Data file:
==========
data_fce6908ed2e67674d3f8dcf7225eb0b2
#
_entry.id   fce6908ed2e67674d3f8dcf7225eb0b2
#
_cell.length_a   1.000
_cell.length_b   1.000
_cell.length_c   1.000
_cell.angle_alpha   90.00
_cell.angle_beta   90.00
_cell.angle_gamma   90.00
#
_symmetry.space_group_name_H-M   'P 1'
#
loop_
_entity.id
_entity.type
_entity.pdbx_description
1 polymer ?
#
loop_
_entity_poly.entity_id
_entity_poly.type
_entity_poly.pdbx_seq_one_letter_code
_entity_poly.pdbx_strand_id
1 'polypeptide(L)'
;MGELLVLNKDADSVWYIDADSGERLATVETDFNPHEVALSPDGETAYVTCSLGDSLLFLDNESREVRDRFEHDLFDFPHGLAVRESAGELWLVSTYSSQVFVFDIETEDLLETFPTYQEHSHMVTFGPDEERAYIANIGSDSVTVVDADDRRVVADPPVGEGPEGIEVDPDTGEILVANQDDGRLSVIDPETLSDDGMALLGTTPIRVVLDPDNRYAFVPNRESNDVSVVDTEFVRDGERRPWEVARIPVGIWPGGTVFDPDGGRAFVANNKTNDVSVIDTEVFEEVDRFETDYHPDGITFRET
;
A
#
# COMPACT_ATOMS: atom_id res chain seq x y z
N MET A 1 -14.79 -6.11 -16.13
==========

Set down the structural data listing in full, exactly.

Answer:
data_fce6908ed2e67674d3f8dcf7225eb0b2
#
_entry.id   fce6908ed2e67674d3f8dcf7225eb0b2
#
_cell.length_a   1.000
_cell.length_b   1.000
_cell.length_c   1.000
_cell.angle_alpha   90.00
_cell.angle_beta   90.00
_cell.angle_gamma   90.00
#
_symmetry.space_group_name_H-M   'P 1'
#
loop_
_entity.id
_entity.type
_entity.pdbx_description
1 polymer ?
#
loop_
_entity_poly.entity_id
_entity_poly.type
_entity_poly.pdbx_seq_one_letter_code
_entity_poly.pdbx_strand_id
1 'polypeptide(L)'
;MGELLVLNKDADSVWYIDADSGERLATVETDFNPHEVALSPDGETAYVTCSLGDSLLFLDNESREVRDRFEHDLFDFPHGLAVRESAGELWLVSTYSSQVFVFDIETEDLLETFPTYQEHSHMVTFGPDEERAYIANIGSDSVTVVDADDRRVVADPPVGEGPEGIEVDPDTGEILVANQDDGRLSVIDPETLSDDGMALLGTTPIRVVLDPDNRYAFVPNRESNDVSVVDTEFVRDGERRPWEVARIPVGIWPGGTVFDPDGGRAFVANNKTNDVSVIDTEVFEEVDRFETDYHPDGITFRET
;
A
#
# COMPACT_ATOMS: atom_id res chain seq x y z
N MET A 1 -14.79 -6.11 -16.13